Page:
Its New Years eve. The animals are fed, the croft chores are done. And I’m sat inside contemplating life over a coffee. I find the approach of a new year an excellent time to think back on the year that is behind and forward to the days, weeks and months which lie ahead. So here’s a little review of 2018 and what we’ve got planned 2019:-
Writing this Blog
Did you know we have been writing on doughies.wordpress.com for eight years? In 2018 we had 4,150 unique visitors, representing out busiest year to date with regard to blog traffic , although truthfully we did not post much content – just nine new blog posts published, averaging 1.3 months between brain splurges, verses 147 posts over the total eight years.
I love writing on the blog, as putting pen to paper [or more commonly putting finger to key] is a rewarding way of cementing self-learning through articulation, and sharing that learning with others. I regularly read (and watch) other peoples blogs/vlogs like this and this and generally prefer to both read and write deep dive, long form blogposts. On the doughies.wordpress blog the most popular post by far remains this old post, but I was glad to see this new plastic free post struck a digital chord. I guess unsurprisingly given my raw nature [engineer, observer, analytical] the posts most read and shared are those observing, analysing and sharing learning. We want to do more of this. Here’s three writing do’s we have planned for next year:-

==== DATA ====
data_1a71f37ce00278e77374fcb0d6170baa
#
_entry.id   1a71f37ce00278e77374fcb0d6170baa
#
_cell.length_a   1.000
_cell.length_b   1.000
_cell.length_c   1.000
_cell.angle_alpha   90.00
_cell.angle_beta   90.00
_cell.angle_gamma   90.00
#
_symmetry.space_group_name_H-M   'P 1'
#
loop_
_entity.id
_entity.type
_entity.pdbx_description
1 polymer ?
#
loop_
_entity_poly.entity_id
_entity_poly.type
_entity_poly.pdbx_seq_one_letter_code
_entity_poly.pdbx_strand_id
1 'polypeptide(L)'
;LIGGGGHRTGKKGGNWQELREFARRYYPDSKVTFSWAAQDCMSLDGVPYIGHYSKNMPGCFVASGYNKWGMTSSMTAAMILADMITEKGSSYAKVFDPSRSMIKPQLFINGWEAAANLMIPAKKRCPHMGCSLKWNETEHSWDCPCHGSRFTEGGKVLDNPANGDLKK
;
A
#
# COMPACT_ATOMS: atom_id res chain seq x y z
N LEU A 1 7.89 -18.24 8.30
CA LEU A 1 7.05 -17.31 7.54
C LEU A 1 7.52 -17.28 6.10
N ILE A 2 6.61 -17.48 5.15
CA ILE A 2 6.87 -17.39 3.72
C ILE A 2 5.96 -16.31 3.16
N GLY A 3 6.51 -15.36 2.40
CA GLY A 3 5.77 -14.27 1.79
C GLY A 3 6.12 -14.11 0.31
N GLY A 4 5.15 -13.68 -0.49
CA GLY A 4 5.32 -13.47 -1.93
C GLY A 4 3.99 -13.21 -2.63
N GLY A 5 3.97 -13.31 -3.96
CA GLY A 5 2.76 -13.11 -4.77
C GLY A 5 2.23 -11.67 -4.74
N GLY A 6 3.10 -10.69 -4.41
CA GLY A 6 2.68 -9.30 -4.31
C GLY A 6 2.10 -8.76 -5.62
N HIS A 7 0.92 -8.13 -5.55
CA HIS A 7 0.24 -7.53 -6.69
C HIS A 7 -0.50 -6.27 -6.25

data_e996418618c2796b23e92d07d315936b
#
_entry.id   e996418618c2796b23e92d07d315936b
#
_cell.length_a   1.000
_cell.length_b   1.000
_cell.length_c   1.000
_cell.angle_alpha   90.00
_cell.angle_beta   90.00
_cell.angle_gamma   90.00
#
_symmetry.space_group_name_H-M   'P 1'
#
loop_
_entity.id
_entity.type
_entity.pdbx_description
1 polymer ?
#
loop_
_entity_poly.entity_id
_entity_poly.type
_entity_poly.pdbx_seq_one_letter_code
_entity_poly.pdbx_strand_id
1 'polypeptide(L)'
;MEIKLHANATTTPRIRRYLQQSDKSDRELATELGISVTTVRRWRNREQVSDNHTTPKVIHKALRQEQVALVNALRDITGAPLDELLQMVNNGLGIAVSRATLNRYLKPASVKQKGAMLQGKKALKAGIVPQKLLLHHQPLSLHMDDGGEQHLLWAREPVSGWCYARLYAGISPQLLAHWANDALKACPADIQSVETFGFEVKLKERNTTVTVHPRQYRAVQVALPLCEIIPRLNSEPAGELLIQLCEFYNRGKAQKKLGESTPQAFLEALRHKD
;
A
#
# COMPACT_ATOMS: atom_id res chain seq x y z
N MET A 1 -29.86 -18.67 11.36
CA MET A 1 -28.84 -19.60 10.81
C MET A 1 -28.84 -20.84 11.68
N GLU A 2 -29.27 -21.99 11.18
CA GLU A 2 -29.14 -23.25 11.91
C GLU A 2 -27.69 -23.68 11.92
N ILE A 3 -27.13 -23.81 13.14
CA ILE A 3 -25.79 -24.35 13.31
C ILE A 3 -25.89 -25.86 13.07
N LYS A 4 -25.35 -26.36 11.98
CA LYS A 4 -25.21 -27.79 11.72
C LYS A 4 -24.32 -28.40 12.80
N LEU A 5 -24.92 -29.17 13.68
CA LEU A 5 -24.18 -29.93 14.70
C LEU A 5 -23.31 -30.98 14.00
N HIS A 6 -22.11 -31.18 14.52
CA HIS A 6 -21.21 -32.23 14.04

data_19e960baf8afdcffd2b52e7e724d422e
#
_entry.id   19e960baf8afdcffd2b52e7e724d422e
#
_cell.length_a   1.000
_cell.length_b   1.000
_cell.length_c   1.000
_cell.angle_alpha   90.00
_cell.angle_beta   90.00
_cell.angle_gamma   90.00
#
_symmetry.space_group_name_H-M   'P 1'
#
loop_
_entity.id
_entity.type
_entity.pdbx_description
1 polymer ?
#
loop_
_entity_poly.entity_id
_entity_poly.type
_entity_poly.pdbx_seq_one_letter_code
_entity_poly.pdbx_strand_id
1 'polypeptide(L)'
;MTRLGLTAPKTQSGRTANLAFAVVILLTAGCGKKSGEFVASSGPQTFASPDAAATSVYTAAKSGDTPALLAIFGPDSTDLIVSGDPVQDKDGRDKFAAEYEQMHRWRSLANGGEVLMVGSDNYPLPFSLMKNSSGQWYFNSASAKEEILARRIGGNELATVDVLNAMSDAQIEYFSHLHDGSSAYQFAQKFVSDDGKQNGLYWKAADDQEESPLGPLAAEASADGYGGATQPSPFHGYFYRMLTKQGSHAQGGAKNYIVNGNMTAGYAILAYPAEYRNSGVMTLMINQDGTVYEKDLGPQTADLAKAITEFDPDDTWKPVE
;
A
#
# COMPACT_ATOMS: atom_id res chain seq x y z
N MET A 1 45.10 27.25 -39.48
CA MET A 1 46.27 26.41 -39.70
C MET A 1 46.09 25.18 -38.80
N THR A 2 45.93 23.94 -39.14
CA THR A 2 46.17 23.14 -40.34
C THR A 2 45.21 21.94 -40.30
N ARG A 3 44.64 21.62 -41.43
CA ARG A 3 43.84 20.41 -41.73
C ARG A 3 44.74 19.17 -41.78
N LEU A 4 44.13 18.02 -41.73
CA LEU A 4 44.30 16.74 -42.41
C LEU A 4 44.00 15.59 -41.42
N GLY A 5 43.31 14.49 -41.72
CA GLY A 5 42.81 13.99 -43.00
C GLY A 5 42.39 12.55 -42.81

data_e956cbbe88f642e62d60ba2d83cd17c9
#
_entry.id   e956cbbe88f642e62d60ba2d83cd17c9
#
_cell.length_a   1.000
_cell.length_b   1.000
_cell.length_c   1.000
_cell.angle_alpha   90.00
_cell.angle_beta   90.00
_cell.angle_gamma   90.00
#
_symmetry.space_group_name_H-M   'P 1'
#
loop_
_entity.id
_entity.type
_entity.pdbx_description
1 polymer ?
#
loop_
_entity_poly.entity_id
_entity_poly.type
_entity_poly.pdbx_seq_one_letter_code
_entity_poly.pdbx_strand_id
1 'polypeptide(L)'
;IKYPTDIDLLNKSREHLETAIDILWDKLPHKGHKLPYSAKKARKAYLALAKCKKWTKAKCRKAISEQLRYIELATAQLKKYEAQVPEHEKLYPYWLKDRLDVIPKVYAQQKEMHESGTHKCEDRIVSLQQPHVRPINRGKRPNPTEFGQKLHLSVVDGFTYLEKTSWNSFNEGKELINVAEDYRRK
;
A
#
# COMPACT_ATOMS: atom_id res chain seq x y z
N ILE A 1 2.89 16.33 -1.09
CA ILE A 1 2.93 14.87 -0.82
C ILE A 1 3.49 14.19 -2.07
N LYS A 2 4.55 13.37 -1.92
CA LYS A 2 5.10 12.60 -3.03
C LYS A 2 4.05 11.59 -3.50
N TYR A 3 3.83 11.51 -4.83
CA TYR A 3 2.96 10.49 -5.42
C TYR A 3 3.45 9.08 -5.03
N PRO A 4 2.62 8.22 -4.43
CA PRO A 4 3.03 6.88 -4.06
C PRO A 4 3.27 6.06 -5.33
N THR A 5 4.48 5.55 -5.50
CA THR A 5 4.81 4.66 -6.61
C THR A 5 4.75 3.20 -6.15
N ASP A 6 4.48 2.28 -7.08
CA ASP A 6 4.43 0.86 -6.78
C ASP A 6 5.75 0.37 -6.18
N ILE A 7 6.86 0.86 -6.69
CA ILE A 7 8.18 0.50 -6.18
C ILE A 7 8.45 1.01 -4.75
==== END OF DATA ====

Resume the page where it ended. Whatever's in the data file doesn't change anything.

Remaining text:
- Write more – more observing, more analysing and more sharing; revolving around how a 21st century croft operates, how to produce local food and general brain musings. We invested in a secondhand laptop for Christmas, so now have the ideal writing tool to go hide and tap out thoughts. [Side note – the content of this blog will always remain free to all but we do aspire to some paid writing gigs, so if you know of a publication wanting some writing contributions from a young crofter / local food producer reach our to us via email]
- Time to ditch wordpress.com – I think its time to drop the free .wordpress domain and port the blog over to new domain, current favourites are either .blog [the home of bloggers] or .scot [culturally the home of scotland]. We have paid each year to keep the blog add-free, and its only a bit more to get a real domain for going forwards.
- More OFN – Doughies was an early adopter of the Open Food Network system, and has an under-utilised but developed shop here. We are a strong supporter of this platform as a flexible tool for local food businesses and collaborative food projects. The blog is going to leverage OFN a bit more in the new year by:-
- Going onto their starter plan to use more tools.
- Porting our subscribers onto recurring OFN subscriptions [we pre-cursored that this year by adopting stripe as a payment platform, as we knew OFN had subscriptions in the development pipeline]